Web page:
Choosing a dentist is a very personal thing! When you find a dentist who “clicks” with you and your family, you’ll know. You may wish to visit several dentists before making your decision. During your first visit with a new dentist, you should be able to determine whether he or she is right for you and your family. Here are a few other factors you can consider when choosing a dentist and dental practice:
- Is the dental office’s schedule convenient for you?
- Is the dental office near you, and convenient to your home or place of work?
- Does the dentist’s office appear clean and in good condition?
- At your first visit, did the dentist offer tips for good oral health?
- Is information about cost or your insurance coverage presented to you before any treatment is scheduled?
- Is your dentist a current member of the ADA (American Dental Association)?
It’s recommended that children, teens, and adults should all see the dentist for a regular hygiene appointment and checkup at least once every six months. Patients who are at a greater risk for oral cancer or gum disease may be required to see the dentist more than just twice a year. Your doctor will help determine how often you should visit the dentist for regular checkups.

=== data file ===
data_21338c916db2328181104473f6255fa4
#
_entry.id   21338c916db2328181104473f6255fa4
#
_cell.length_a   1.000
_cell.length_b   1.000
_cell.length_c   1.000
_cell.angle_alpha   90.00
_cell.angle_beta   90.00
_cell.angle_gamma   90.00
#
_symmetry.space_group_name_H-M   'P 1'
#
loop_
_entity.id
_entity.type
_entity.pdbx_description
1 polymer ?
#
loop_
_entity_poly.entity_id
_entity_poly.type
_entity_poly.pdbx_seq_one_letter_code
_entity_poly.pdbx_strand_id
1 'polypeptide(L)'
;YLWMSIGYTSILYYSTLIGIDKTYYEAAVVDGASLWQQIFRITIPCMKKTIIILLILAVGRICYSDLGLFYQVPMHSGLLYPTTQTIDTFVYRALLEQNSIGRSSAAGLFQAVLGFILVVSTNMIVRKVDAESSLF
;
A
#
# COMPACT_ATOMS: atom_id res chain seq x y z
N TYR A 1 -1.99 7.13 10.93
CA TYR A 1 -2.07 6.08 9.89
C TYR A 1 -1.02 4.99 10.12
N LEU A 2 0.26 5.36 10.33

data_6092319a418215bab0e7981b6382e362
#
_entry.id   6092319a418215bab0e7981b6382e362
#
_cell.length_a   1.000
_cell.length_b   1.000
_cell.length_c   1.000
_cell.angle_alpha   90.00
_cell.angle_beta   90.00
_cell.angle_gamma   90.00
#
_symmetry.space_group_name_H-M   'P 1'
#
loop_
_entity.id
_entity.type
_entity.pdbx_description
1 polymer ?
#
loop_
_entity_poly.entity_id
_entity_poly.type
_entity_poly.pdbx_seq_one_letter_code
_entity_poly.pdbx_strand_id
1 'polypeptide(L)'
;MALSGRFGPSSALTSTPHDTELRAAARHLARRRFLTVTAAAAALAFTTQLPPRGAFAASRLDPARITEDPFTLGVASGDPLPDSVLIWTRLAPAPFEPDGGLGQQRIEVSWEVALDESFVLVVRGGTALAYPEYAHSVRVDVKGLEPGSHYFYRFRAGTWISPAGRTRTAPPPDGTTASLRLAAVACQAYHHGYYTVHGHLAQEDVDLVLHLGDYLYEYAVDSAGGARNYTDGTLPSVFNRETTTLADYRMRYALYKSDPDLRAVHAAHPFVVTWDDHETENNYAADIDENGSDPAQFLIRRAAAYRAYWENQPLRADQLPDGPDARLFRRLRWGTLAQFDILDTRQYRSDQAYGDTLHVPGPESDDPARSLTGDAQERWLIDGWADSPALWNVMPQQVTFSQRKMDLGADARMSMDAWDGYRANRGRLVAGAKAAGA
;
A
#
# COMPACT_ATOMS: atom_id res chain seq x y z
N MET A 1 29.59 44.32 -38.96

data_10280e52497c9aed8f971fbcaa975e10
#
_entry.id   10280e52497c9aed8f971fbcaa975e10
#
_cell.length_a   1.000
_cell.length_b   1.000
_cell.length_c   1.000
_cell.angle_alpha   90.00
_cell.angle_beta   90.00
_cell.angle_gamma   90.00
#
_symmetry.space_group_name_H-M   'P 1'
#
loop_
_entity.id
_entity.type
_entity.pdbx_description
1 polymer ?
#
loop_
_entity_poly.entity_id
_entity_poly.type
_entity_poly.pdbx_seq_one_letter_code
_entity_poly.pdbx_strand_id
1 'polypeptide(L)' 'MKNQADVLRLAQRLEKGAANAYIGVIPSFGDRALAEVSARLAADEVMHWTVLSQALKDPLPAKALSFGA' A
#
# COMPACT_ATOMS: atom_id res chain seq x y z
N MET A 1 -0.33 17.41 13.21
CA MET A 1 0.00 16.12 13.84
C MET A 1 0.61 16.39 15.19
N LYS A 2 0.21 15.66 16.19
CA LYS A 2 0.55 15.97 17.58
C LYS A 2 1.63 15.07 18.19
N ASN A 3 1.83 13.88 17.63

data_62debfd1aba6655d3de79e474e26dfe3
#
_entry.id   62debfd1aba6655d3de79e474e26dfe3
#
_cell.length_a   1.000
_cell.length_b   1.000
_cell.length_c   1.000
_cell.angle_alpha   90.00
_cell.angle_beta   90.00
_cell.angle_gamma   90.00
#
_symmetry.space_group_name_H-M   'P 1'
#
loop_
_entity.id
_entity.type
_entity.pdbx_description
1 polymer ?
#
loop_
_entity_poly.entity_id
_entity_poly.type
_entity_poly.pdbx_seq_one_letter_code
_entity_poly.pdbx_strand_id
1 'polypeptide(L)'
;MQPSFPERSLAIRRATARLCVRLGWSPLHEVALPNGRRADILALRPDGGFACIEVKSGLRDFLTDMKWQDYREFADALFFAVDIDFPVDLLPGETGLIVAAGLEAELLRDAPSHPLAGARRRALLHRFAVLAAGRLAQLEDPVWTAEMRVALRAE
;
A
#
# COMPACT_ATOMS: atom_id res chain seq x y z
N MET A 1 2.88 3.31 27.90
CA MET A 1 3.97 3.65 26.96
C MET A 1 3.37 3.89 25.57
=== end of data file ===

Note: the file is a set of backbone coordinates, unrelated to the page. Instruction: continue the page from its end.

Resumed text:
- It’s important that you regularly brush your teeth at least two times a day, and floss at least once per day
- Be sure to use toothpaste that contains fluoride, and ask your dentist if you need a fluoride rinse. This can help prevent cavities from forming over time.
- Avoid sugary foods/drinks and tobacco. Increased sugar can lead to increased bacteria that grows in your mouth causing more plaque and possibly cavities. Tobacco can stain your teeth, cause gum disease, and eventually lead to oral cancer.
- It may tickle, but brush your tongue! Brushing your tongue routinely can help you remove food particles and reduce the amount of plaque-causing bacteria in your mouth, plus it helps combat bad breath!